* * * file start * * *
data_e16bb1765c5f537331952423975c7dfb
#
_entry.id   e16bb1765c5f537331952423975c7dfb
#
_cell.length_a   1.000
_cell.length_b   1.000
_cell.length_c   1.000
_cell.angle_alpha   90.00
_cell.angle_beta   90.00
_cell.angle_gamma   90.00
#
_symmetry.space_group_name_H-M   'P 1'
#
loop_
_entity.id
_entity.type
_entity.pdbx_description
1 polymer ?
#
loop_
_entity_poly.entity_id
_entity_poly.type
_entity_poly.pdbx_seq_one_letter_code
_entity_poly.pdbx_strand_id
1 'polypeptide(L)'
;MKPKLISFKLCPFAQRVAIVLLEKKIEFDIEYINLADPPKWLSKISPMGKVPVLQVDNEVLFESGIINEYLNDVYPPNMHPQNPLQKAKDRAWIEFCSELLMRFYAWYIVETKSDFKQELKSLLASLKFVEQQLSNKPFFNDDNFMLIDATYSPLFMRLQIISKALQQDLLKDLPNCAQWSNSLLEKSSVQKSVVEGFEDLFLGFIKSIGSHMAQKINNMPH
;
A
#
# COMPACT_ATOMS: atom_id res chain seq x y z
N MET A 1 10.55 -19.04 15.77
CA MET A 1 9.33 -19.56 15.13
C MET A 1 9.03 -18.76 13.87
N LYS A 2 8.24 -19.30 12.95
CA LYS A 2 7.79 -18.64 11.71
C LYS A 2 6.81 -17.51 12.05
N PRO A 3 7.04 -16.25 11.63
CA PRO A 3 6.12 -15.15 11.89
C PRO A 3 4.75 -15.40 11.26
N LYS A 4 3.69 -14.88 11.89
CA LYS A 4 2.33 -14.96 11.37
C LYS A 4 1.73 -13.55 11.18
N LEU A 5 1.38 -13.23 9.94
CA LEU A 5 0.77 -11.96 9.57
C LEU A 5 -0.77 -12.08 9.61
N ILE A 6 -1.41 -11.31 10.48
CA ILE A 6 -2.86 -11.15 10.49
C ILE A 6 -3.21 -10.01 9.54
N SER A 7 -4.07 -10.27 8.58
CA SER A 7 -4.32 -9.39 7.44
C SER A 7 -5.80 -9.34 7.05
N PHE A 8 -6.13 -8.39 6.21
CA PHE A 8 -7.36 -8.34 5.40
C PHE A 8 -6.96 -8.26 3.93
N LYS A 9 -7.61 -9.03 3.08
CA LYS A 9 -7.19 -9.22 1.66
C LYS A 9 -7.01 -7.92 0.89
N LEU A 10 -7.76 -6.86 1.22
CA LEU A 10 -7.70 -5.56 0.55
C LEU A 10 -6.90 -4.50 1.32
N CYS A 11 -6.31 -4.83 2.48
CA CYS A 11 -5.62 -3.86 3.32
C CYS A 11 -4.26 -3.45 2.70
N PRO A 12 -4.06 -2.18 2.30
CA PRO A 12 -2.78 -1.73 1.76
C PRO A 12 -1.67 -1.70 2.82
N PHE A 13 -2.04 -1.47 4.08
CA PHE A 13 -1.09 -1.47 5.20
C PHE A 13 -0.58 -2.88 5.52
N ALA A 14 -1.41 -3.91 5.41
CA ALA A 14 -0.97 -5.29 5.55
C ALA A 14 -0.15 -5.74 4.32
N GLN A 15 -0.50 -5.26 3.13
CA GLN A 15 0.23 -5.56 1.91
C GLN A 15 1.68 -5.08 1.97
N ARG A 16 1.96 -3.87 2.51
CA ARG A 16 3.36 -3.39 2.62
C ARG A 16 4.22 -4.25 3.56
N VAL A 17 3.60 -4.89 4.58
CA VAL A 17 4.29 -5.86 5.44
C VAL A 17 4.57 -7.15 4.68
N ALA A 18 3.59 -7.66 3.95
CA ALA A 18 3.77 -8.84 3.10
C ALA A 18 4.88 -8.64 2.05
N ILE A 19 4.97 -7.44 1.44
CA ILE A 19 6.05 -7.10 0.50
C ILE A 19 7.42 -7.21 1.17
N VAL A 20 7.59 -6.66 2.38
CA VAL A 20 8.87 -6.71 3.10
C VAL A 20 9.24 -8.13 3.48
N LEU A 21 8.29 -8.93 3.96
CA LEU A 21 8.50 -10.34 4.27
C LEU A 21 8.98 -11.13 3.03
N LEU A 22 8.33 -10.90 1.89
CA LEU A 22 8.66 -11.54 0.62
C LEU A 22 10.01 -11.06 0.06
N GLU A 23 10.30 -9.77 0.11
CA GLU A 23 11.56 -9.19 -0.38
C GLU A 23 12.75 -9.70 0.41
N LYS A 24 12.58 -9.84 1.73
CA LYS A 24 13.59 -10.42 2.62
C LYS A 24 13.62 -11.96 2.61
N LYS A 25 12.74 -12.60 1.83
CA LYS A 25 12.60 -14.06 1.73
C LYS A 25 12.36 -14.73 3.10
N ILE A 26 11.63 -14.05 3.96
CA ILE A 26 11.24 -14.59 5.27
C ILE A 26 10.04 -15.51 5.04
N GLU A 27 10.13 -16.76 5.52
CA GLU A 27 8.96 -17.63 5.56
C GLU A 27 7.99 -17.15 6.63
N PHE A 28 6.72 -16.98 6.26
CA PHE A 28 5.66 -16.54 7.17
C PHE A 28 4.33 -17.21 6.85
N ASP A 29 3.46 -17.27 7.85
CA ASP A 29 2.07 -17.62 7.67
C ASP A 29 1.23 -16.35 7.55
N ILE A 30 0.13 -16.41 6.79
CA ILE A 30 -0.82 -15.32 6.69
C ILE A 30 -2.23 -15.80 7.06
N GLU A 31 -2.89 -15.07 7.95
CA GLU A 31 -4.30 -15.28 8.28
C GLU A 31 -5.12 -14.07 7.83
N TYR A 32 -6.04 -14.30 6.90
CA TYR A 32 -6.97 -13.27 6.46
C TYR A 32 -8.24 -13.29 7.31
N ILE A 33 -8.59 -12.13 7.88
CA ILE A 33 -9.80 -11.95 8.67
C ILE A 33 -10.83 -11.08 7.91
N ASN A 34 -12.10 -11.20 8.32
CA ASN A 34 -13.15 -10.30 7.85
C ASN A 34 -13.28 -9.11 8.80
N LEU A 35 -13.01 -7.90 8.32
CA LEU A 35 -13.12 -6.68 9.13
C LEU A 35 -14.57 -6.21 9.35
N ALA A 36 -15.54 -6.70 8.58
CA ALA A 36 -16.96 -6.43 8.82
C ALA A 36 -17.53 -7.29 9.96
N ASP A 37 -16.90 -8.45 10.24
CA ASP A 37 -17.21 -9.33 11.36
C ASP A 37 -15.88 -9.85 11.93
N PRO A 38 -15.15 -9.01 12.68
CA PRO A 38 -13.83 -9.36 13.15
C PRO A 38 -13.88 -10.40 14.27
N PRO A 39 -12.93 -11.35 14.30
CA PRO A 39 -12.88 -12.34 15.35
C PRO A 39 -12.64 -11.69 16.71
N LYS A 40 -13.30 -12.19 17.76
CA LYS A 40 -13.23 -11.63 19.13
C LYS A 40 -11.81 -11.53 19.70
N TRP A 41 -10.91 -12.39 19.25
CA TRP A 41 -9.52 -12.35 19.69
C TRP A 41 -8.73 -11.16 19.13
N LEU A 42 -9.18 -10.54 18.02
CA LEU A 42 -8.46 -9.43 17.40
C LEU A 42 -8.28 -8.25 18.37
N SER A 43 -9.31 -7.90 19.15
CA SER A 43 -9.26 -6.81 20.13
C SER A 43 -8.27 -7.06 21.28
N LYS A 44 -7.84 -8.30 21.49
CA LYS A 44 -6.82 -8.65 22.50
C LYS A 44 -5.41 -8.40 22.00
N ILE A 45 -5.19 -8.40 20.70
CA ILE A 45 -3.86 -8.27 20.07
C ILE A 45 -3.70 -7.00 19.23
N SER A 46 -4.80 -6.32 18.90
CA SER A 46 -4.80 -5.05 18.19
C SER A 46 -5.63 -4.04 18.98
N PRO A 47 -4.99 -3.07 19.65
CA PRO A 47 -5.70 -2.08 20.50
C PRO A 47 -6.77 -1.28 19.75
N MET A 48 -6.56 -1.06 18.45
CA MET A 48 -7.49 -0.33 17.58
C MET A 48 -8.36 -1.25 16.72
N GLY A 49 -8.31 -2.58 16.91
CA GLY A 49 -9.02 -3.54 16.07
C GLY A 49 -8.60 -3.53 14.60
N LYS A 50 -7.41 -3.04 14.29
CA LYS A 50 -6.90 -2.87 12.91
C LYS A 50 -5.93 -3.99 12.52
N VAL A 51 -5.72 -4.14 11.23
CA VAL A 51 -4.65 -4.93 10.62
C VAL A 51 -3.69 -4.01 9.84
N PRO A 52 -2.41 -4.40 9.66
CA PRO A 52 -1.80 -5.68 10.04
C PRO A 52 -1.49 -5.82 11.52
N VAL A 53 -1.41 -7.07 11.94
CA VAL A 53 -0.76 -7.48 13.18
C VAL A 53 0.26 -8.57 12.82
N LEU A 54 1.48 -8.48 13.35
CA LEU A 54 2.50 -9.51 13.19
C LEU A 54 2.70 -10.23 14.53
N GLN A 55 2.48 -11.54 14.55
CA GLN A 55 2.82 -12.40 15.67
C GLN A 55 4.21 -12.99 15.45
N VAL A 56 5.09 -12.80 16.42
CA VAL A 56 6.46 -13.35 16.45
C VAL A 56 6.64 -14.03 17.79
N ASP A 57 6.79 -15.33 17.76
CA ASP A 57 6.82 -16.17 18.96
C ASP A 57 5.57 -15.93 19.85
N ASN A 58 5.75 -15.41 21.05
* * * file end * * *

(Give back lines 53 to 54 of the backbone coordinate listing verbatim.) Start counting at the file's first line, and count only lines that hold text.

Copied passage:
CA PHE A 8 -7.36 -8.34 5.40
C PHE A 8 -6.96 -8.26 3.93